A World Class Walking City
Amsterdam is a world class walking city. It’s right up there with Paris, Kyoto, and Venice, but with a bit of a different flavor. You could spend days exploring the cobblestone streets, winding back alleys, crooked homes, and canals here. We would have definitely rented bikes, but it rained for almost the entire duration of our stay, plus Annie is a little bicycle shy after our forays into Phuket International Hospital. Nonetheless, the rain didn’t dampen our parade at all. We were fully geared up to hike Kilimanjaro, so a little rain was just fine with us.
We started with just a short list of attractions, but we just happened across most of our favorite spots. Admittedly, it was a bit surprising when we came across our first prostitute’s booth along a canal just a block away from our Airbnb in Jordaan. The first gay & lesbian marriages globally took place in Amsterdam in 2001!
The Netherlands and more specifically Holland has become known for the tulip. Tulips originated in parts of Asia/Russia/the Middle East. We happened upon this museum in our stroll around the city, and it was easily one of our favorite spots. Aside from the history, there are tons and tons of beautiful tulips on display.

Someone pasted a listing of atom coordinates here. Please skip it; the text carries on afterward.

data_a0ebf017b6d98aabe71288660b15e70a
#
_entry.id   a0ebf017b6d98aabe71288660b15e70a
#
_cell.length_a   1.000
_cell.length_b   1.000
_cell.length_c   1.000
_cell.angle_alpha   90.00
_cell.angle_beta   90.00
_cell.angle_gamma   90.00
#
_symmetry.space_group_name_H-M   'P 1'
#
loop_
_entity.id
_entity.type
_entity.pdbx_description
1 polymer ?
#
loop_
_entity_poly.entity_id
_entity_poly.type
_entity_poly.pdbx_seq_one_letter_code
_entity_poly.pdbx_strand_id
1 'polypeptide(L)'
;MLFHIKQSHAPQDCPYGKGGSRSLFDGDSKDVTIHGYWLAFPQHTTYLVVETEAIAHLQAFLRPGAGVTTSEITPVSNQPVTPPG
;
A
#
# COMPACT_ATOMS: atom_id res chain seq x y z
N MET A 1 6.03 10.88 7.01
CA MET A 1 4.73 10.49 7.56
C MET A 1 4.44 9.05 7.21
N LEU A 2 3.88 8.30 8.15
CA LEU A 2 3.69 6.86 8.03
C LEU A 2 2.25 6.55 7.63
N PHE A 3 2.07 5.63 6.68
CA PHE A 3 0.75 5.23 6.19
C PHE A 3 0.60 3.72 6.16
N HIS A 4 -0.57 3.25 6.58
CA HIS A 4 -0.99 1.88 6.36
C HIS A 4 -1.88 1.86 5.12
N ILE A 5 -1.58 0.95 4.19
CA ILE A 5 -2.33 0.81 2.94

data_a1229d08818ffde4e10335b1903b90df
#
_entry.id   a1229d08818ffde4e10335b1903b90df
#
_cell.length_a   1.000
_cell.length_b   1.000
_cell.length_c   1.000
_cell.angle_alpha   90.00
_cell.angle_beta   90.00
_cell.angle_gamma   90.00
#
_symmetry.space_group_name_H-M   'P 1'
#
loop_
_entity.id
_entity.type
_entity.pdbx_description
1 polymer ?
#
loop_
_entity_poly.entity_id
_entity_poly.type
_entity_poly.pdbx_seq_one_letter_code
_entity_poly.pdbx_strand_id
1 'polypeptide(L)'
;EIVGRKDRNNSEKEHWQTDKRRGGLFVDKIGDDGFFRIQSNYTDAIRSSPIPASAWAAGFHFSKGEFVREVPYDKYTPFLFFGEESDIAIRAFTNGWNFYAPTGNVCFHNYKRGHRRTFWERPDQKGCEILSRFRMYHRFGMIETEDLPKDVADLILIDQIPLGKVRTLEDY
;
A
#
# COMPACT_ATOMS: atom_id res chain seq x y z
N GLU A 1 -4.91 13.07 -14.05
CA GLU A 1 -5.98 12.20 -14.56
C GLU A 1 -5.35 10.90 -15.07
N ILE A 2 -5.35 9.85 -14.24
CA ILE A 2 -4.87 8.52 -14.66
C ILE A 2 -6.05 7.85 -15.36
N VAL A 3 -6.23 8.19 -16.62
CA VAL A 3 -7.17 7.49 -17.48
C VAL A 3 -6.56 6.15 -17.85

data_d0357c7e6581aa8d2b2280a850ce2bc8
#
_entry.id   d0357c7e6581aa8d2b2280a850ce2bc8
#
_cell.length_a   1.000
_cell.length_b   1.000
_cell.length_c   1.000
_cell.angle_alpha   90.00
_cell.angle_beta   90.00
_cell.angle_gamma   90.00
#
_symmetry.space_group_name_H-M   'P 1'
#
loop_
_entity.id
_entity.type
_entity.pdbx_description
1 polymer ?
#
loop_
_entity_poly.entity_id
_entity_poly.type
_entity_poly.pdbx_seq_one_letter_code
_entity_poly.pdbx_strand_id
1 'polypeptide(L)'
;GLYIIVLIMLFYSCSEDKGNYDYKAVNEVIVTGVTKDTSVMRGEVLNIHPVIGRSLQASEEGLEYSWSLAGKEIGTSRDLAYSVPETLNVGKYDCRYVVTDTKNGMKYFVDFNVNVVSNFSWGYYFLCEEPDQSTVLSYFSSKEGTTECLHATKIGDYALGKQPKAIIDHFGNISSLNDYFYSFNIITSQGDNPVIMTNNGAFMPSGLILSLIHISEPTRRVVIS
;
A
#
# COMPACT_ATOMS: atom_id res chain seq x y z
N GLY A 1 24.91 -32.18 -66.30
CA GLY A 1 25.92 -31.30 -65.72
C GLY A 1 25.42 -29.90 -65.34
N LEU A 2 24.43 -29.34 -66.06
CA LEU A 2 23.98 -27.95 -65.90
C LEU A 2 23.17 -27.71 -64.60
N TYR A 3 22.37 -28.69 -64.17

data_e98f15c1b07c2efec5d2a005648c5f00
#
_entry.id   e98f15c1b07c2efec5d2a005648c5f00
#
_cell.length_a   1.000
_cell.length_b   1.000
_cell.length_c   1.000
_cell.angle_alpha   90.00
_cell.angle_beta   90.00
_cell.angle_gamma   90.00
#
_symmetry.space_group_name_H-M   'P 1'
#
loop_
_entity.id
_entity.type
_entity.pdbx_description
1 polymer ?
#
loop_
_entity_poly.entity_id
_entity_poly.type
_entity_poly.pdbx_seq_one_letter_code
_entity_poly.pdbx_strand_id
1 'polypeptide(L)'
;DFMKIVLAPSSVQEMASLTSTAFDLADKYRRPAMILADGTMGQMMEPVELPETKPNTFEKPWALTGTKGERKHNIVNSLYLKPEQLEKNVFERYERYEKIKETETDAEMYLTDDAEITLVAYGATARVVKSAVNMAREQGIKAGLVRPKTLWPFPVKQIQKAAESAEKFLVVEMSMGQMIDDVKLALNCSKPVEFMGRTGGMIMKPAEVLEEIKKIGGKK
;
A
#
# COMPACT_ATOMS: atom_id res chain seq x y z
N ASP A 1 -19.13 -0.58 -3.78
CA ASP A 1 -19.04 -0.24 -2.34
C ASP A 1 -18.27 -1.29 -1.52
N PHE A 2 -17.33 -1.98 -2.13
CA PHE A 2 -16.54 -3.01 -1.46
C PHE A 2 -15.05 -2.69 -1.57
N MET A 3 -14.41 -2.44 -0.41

Tulipmania gets a brief call out in Wall Street 2, but that was the extent of our knowledge about this wild epidemic that inflicted the Dutch economy in the 1600s. There was a period of time from 1636 to 1637 when the prices for tulips became astronomically high (1-3 tulip bulbs cost the same as a house!!). It coincided with the peak of the Netherlands “Golden Age”.
The Lord in the Attic
There was a period during the Reformation when Catholicism was outlawed in Amsterdam. This required a lot of Catholics to worship in secret. We happened upon this museum during one of our walks in the city. It was a very old style Amsterdam home, clearly lived in by someone wealthy in the neighborhood. On the top floor, there is a small chapel that could seat about 70 people. It was surprising that such an elaborate worship venue was located, literally, in the attic of this old house. This is a great stop for tourists because it’s a bit off the beaten path, and there aren’t any big lines to wait in.
A City on Stilts
Amsterdam was built below sea level, so builders needed to find a way to raise the city to prevent flooding. Today’s city is built on wooden piles that have been driven into the earth. Some of the pillars holding the city today are the same ones driven into the ground over 400 years ago. We thought that was really cool, but it also made us pretty nervous.